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THE CARAVAN, by                     Poet's Biography
First Line: From underneath the carob shade
Last Line: One bourn for every caravan!
Subject(s): Caravans; Middle East; Travel; Near East; Levant; Journeys; Trips

FROM underneath the carob shade,
A wavering line of gray and white,
I watch it lose its form and fade
Like dreams across the face of night.

Whither it goes I can but guess;
Haply where ruined Tadmor stands,
The voiceless haunt of loneliness,
Amid the desert's swirling sands;

Or toward the Tigris' tawny tide
Into that land of ancient thrift
Where Bagdad's rich bazaars spread wide,
And Haroun's minarets uplift;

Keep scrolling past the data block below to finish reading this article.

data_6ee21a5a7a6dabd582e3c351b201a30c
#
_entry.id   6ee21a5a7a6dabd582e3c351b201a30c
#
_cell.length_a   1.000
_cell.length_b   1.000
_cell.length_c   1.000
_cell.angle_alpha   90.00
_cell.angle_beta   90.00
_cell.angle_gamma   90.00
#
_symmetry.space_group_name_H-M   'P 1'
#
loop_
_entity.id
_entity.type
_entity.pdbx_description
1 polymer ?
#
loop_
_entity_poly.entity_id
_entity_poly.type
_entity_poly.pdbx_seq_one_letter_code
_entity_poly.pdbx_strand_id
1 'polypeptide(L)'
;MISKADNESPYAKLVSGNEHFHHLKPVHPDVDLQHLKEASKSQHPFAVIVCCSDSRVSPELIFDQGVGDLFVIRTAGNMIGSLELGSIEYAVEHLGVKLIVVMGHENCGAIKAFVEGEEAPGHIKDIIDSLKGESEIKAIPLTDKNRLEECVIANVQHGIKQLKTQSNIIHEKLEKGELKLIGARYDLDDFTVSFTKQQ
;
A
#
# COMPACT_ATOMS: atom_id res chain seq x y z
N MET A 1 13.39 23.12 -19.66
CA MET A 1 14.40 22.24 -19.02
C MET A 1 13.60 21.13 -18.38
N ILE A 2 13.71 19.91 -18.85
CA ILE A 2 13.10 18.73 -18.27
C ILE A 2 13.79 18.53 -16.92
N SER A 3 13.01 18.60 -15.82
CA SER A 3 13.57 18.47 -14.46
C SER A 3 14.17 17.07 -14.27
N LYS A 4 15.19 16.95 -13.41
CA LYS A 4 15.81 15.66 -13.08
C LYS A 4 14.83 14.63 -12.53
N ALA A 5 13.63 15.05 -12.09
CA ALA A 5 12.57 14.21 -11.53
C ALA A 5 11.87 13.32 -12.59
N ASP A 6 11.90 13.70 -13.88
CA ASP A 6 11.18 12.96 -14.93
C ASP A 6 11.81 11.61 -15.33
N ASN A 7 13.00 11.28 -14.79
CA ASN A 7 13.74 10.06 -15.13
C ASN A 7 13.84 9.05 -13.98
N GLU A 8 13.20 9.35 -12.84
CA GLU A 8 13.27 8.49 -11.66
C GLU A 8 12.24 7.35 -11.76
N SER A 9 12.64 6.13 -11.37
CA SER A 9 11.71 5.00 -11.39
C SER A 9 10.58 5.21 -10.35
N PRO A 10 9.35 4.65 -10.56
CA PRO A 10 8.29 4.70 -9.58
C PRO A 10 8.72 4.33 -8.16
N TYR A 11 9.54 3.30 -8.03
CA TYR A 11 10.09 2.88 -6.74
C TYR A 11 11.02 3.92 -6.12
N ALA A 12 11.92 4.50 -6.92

Or toward the swart Arabian skies,
The home of sempiternal calms,
Where pilgrims seek their paradise
Through Mecca, girdled with its palms.

Yet howsoe'er it fares, I fare;
In buoyant spirit I am one
With those that drink the untrammeled air,
The nomad children of the sun.

Sandaled with silence, on I press,
Rousing before the flower of morn,
Through spaces where forgetfulness
Seems to have dwelt since Time was born.

And when, with soothing touch, comes night
After the round of jars and joys,
Above the head, in Allah's sight,
The hosts of heaven wheel and poise.

Throughout the strangely tranquil days
I join in prayer and fast and feast,
Looking on life with long, slow gaze
As does the fatalistic East.

And then -- and then -- the goal! -- Ah, me!
At last, wherever rangeth man,
How well we know that there must be
One bourn for every caravan!

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